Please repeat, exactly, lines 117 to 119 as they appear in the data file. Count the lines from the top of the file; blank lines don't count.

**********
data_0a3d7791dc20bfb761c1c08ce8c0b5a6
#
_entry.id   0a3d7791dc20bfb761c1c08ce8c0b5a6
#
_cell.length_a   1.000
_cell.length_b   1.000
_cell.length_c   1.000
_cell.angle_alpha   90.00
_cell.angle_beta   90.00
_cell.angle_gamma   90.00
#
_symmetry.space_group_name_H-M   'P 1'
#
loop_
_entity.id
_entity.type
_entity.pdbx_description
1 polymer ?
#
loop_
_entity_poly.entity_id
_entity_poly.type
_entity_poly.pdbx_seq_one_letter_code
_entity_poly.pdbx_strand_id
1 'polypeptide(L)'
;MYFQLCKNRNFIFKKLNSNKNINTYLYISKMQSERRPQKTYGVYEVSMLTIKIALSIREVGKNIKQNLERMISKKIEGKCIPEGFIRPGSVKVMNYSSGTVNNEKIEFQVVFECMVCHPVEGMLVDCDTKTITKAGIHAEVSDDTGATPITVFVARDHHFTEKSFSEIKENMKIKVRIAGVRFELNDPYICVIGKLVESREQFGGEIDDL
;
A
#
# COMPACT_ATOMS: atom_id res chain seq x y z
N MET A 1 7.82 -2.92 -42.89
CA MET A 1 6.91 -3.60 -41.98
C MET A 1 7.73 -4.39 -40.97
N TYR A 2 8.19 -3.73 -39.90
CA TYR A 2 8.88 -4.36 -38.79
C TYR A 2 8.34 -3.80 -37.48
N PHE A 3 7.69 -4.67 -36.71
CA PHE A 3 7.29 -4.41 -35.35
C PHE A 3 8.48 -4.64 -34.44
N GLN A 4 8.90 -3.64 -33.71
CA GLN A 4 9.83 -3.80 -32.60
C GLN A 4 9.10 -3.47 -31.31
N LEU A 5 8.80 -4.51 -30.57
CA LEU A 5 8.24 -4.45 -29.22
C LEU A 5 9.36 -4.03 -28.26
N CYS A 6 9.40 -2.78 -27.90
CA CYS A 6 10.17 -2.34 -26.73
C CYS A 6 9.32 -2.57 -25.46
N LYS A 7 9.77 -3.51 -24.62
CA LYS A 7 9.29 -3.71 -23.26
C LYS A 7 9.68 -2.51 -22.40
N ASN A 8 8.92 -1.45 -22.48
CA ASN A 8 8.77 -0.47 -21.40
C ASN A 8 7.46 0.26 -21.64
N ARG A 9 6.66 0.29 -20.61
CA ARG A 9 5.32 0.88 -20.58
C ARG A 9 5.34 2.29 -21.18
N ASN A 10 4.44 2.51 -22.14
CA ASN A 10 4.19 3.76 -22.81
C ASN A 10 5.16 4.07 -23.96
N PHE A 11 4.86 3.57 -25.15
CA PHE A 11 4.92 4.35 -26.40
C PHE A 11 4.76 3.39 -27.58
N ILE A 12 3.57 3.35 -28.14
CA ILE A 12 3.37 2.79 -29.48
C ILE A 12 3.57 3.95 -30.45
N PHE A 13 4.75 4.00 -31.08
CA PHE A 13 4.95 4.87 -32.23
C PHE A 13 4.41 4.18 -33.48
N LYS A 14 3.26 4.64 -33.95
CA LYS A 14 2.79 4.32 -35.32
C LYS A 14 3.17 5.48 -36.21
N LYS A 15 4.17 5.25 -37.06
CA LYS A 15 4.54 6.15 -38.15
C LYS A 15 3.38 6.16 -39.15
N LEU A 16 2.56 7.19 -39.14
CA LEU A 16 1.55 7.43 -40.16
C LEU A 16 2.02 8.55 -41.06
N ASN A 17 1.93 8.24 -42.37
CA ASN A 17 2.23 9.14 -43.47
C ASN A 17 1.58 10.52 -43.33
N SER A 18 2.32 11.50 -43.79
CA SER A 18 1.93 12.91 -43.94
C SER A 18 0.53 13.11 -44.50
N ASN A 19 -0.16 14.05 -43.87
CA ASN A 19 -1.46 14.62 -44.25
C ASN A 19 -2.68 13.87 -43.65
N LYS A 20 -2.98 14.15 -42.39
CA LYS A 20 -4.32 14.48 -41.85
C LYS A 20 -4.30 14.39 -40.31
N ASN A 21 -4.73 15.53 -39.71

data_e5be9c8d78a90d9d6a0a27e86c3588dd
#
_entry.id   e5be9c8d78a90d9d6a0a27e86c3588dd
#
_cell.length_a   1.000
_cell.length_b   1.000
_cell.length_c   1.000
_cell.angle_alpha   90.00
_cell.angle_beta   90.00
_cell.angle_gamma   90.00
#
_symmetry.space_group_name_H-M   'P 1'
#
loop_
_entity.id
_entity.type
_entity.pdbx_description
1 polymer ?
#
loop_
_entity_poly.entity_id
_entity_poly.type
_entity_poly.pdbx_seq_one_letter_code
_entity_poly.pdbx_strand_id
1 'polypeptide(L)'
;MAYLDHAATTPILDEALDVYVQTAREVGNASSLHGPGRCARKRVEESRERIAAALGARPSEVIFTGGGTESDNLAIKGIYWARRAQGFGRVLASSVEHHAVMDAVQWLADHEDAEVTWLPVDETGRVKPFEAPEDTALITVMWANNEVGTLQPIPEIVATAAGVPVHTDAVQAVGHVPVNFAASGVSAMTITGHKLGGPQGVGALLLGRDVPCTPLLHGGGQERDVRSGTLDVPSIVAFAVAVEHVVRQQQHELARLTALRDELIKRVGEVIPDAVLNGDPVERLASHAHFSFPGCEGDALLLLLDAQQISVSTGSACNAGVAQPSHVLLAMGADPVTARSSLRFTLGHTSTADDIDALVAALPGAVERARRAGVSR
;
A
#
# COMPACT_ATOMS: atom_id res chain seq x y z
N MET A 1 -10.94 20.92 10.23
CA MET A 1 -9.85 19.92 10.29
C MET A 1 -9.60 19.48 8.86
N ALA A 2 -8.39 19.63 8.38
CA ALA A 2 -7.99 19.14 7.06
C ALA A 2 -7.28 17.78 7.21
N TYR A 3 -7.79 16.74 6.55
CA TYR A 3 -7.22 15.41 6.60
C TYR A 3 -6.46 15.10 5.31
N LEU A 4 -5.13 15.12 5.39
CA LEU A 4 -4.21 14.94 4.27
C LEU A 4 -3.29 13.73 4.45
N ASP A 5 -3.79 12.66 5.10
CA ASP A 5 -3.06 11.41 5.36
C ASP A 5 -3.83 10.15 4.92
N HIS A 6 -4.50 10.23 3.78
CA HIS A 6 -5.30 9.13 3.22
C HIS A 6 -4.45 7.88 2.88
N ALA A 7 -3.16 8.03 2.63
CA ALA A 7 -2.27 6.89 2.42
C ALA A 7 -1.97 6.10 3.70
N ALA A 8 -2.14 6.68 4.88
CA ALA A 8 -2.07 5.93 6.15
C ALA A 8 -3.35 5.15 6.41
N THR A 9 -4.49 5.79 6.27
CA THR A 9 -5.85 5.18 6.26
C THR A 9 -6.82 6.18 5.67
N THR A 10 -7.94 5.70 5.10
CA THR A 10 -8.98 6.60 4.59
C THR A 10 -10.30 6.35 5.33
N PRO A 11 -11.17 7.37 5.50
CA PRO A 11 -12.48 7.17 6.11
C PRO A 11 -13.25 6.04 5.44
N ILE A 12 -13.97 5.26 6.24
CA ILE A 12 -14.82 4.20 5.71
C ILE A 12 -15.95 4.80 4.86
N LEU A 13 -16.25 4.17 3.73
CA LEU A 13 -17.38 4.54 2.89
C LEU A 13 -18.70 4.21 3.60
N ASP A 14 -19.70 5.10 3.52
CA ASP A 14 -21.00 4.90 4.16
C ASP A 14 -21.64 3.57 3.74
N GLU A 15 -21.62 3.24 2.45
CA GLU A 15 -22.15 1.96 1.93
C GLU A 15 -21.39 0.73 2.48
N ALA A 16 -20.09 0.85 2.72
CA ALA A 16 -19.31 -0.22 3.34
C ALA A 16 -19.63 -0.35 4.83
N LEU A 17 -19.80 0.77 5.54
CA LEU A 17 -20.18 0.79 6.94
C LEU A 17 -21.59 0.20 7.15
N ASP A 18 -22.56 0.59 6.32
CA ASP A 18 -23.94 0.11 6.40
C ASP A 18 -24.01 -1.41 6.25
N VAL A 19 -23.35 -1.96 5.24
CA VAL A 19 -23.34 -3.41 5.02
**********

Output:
;MAYLDHAATTPILDEALDVYVQTAREVGNASSLHGPGRCARKRVEESRERIAAALGARPSEVIFTGGGTESDNLAIKGIYWARRAQGFGRVLASSVEHHAVMDAVQWLADHEDAEVTWLPVDETGRVKPFEAPEDTALITVMWANNEVGTLQPIPEIVATAAGVPVHTDAVQAVGHVPVNFAASGVSAMTITGHKLGGPQGVGALLLGRDVPCTPLLHGGGQERDVRSGTLDVPSIVAFAVAVEHVVRQQQHELARLTALRDELIKRVGEVIPDAVLNGDPVERLASHAHFSFPGCEGDALLLLLDAQQISVSTGSACNAGVAQPSHVLLAMGADPVTARSSLRFTLGHTSTADDIDALVAALPGAVERARRAGVSR
;
A